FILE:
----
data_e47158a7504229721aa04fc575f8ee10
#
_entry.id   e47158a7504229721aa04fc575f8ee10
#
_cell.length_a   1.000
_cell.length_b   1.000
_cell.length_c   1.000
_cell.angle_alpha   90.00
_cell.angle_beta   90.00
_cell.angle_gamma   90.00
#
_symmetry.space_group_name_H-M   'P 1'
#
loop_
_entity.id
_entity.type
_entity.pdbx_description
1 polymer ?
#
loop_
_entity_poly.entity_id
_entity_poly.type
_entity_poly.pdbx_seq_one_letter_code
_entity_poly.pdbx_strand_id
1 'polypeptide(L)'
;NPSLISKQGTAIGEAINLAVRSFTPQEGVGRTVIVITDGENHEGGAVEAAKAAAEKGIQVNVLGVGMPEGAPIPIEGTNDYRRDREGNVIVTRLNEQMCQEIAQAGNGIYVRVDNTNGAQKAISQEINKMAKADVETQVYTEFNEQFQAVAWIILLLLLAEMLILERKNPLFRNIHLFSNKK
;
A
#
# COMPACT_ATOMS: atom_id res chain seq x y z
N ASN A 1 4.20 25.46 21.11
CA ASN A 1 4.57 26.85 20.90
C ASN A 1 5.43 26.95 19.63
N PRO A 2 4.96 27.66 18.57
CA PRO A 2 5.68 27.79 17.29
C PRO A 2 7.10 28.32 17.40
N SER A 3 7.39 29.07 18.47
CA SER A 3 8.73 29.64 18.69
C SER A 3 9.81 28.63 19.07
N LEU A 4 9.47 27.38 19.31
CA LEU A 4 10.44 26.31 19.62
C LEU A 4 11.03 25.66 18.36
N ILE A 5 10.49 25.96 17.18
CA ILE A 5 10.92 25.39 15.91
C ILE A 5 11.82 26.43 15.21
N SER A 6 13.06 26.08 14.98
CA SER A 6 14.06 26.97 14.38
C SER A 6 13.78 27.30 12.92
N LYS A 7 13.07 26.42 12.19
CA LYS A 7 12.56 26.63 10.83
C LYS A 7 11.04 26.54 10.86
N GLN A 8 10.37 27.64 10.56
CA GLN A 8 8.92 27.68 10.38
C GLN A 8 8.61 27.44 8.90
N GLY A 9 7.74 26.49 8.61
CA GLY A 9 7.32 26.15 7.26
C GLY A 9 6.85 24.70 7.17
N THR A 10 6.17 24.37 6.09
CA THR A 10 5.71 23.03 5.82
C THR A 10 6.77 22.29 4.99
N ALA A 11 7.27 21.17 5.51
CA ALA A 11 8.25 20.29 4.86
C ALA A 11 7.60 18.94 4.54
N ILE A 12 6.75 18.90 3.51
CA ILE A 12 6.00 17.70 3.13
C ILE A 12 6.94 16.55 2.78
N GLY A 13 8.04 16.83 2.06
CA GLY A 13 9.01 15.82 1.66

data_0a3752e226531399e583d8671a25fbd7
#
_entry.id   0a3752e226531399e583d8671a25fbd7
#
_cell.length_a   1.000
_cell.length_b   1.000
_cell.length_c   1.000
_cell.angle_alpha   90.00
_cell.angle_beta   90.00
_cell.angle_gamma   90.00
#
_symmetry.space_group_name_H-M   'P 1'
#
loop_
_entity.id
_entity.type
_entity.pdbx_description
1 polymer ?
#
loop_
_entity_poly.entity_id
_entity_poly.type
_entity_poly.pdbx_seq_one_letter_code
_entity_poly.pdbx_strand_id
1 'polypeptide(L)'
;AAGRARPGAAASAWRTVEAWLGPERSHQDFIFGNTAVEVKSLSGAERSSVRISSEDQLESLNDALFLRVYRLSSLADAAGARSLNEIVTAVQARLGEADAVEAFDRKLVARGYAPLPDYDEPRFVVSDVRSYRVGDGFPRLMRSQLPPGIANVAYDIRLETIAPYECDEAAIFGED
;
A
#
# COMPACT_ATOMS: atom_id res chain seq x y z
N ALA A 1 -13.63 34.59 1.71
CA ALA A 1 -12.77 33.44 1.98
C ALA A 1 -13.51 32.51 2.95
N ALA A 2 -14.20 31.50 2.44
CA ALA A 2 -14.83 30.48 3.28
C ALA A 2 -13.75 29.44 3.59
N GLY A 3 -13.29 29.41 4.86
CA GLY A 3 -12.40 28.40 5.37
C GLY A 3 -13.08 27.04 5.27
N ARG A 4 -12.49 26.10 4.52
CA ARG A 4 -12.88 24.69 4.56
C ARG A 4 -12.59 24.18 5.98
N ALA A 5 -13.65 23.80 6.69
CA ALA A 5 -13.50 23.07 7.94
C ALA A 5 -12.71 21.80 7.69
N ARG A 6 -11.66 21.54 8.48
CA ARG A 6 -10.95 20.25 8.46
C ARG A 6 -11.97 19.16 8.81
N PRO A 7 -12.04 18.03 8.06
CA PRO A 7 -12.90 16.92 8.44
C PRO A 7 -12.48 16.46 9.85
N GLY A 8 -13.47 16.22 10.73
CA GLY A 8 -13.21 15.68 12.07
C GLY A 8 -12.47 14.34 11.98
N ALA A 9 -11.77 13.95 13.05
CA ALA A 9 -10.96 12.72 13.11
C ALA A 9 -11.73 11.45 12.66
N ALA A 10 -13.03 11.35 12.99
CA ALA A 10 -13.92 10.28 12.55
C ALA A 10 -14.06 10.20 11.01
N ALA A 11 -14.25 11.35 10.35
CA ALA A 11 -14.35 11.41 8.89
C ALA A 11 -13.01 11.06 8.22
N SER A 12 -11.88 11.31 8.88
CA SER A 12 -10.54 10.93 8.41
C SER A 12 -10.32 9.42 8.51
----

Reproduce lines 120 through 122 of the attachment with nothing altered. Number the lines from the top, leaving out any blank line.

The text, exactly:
N GLY A 8 -13.47 16.22 10.73
CA GLY A 8 -13.21 15.68 12.07
C GLY A 8 -12.47 14.34 11.98